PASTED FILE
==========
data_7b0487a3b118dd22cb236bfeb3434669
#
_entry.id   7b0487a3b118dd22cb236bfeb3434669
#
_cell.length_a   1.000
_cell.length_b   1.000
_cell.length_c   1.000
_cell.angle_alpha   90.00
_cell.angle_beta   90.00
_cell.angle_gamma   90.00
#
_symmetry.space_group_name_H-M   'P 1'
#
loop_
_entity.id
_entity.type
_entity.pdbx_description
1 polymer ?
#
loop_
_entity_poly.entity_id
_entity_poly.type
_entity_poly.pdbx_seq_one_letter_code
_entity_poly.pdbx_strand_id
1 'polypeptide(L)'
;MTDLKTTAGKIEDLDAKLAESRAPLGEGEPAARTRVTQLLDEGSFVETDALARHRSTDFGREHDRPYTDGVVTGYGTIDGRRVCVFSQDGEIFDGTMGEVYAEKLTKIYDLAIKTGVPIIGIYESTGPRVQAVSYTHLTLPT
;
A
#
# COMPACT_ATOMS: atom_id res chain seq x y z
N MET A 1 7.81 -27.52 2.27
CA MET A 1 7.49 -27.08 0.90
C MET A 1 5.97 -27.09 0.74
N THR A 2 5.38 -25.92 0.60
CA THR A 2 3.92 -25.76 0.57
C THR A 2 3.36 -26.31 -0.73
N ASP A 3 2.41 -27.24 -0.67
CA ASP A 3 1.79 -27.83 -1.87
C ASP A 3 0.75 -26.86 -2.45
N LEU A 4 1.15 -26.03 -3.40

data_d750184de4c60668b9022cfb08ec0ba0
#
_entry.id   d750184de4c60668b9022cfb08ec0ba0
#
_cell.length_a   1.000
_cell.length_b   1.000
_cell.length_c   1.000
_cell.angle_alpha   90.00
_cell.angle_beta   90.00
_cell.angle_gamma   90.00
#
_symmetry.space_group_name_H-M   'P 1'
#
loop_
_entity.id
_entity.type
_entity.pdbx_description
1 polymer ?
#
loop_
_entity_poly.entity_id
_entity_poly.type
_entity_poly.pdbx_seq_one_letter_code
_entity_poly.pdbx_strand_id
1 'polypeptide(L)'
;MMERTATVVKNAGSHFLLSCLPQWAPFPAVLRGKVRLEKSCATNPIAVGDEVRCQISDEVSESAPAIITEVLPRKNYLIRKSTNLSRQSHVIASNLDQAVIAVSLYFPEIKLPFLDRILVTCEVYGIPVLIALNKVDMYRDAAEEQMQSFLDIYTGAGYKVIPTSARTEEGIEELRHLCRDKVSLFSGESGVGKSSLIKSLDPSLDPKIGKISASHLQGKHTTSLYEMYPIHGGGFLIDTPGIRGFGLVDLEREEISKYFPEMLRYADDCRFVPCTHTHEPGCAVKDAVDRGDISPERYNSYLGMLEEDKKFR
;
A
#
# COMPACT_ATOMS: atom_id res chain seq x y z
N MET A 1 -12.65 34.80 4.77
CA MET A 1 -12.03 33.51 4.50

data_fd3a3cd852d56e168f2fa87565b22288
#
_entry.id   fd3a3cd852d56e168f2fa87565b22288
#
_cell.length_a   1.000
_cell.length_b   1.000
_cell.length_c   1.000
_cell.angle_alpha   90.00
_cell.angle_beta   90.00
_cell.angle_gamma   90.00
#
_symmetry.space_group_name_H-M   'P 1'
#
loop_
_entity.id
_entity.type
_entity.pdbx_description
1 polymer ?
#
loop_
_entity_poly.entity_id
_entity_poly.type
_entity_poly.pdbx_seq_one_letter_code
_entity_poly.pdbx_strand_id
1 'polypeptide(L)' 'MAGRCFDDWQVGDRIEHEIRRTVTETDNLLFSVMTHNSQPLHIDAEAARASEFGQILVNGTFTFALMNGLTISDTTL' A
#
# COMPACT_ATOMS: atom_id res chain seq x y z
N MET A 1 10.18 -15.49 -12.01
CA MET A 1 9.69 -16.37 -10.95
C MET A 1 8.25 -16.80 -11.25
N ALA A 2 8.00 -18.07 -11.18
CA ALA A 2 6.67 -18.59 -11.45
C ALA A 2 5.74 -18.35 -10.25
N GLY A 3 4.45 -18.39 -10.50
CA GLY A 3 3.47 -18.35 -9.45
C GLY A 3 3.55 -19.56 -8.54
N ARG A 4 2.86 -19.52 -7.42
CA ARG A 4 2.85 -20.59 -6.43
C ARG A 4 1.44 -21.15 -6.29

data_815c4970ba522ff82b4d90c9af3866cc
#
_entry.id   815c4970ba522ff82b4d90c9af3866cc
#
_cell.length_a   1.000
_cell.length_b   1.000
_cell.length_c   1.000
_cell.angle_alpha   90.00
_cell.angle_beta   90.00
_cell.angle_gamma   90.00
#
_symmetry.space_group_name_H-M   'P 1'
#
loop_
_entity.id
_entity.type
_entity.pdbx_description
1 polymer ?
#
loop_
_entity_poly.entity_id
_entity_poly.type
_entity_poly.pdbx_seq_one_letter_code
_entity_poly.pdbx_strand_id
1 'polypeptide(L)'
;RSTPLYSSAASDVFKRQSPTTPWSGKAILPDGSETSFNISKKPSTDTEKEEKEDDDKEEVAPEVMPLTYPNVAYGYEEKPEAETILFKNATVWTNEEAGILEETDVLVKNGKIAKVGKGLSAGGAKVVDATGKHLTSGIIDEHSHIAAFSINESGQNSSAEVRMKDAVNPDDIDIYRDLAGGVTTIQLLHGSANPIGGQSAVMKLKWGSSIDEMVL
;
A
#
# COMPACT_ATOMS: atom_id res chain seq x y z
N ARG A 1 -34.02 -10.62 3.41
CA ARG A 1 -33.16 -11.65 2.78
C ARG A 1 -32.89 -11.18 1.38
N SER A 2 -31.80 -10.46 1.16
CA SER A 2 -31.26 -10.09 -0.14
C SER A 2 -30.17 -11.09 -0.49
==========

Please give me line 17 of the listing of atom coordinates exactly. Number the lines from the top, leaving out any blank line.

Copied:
_entity.pdbx_description